Evidentially, Marci X is not of paramount importance to Paramount, it being one of those pictures unceremoniously dumped into the movie marketplace without the courtesy of a critics' screening (never an encouraging sign), ticking off the aisle men and forcing them to write on the edge of a deadline, causing some unsightly errors in facts (but not in taste). The New York Times, the pre-Jayson Blair paper of record, listed the film's running time as 97 minutes. The Post posted 84 minutes. And the Daily News tallied 73 minutes. Granted, the movie seems edited by committee (if not machete), but the powers-that-be should have gotten together about how much of this incredible shrinking mess is worth releasing.

Less is not necessarily more with Marci X. In fact, if it wins at all, it's with the little things rather than the big picture, which grows blurrier as the narrative lumbers on.

Writer Paul Rudnick has trained his theatre audiences (via Jeffrey and The Most Fabulous Story Ever Told) to listen up--he needlepoints his wit, indulging in throwaway lines and celebrity sideswiping--but film audiences (Sister Act, In & Out) must catch as catch can. His brightest moments in Marci X are ones that allow him to spoof isolated abstracts of the contemporary music scene (like a gay-rinse version of N Sync called Boys 'R' Us). The scene itself eludes him, and the plotline gets lost in arbitrary twists and illogical turns.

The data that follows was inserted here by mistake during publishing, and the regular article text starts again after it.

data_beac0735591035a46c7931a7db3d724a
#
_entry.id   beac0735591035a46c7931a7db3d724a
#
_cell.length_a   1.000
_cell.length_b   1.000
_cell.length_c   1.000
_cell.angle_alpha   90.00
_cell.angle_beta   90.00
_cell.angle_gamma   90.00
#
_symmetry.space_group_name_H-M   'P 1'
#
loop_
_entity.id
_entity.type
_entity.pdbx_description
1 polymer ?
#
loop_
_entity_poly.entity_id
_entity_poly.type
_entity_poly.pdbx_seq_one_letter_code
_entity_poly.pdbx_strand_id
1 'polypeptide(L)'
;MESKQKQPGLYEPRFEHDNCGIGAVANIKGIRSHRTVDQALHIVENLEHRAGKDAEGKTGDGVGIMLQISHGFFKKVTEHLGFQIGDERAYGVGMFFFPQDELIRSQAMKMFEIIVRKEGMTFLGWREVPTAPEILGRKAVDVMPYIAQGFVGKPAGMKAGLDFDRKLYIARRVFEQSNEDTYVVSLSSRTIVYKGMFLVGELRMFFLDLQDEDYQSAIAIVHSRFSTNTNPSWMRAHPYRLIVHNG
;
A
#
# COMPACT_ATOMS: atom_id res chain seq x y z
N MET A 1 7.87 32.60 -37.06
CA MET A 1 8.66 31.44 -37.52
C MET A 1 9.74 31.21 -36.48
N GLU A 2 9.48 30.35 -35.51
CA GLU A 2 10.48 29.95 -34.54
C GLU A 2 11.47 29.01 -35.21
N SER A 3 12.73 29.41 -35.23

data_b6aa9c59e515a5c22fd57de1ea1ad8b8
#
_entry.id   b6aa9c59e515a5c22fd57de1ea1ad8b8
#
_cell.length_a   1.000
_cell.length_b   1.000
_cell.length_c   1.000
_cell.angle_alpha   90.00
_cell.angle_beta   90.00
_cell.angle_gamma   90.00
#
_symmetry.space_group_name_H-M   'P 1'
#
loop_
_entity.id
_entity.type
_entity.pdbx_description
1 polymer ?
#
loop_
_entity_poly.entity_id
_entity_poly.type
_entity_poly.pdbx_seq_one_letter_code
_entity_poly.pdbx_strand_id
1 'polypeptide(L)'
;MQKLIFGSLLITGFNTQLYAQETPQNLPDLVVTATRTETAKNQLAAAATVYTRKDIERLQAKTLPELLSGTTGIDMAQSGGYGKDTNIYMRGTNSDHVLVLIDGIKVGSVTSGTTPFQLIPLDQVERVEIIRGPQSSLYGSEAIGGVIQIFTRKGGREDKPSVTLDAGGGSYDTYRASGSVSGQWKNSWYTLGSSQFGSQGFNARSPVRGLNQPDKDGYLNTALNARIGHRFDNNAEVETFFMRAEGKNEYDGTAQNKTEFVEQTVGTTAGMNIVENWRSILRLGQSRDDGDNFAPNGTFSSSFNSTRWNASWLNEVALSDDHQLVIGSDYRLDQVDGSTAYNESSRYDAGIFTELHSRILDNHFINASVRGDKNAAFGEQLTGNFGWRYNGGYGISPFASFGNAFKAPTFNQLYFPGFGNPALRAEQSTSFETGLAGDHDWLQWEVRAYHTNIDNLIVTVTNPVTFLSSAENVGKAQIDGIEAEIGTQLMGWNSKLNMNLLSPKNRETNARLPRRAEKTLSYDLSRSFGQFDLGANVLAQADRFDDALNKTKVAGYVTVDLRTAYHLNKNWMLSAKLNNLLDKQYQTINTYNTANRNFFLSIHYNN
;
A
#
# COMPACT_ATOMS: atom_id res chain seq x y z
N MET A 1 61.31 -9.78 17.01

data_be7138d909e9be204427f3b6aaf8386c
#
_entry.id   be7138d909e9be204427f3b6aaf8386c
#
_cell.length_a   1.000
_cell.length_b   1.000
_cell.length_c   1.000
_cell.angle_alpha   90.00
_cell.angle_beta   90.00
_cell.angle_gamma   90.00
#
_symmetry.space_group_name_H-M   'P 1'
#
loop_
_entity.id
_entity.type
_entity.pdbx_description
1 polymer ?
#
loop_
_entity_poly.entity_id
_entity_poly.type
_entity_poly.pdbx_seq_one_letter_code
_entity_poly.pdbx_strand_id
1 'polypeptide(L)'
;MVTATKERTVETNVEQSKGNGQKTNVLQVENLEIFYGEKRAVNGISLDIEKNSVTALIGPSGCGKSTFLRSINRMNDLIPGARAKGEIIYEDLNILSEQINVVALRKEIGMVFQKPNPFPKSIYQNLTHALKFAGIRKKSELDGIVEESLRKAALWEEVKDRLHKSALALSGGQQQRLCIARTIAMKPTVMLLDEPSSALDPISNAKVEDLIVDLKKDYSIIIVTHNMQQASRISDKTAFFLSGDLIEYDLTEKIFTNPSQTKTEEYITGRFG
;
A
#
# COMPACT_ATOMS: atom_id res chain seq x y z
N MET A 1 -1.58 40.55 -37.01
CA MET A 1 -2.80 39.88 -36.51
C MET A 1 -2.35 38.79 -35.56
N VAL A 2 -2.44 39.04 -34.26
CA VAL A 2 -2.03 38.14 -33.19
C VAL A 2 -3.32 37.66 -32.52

Lisa Kudrow is our title heroine, a Jewish-American princess who steps up to the plate to save her father's company when he is felled by a heart attack. A pious right-wing senator (Christine Baranski at her most strident) is sticking it to Dad because his media conglomerate owns a rap label, Lethal Assault, whose star attraction--a Mr. S (Damon Wayans)--has crude, lewd hits like "Shoot the Teacher" and "The Power in My Pants."

Marci X opts to mix it up with Mr. S and heads uptown to Harlem on a peace-making mission, accompanied by a trio of shopping confidantes (Jane Krakowski, Sherie Rene Scott, Veanne Cox), kind of a Junior League-type Greek chorus who can in a pinch do rap backup. Before you know it, they're doing just that on the Apollo stage when Mr. S taunts Marci X into turning rapper and returning his serve with "The Power in My Purse."

At this juncture, the film takes a wrong turn into romantic comedy, although nothing in the script or in the chemistry of the two players suggests such a move. Together, they are half the characters they were as individuals. The plot flops around idly till matters are resolved in a big musical number. Songs are by Mervyn Warren and Hairspray's Marc Shaiman. Richard Benjamin, a long way from My Favorite Year, directs and plays Dad (well).

-Harry Haun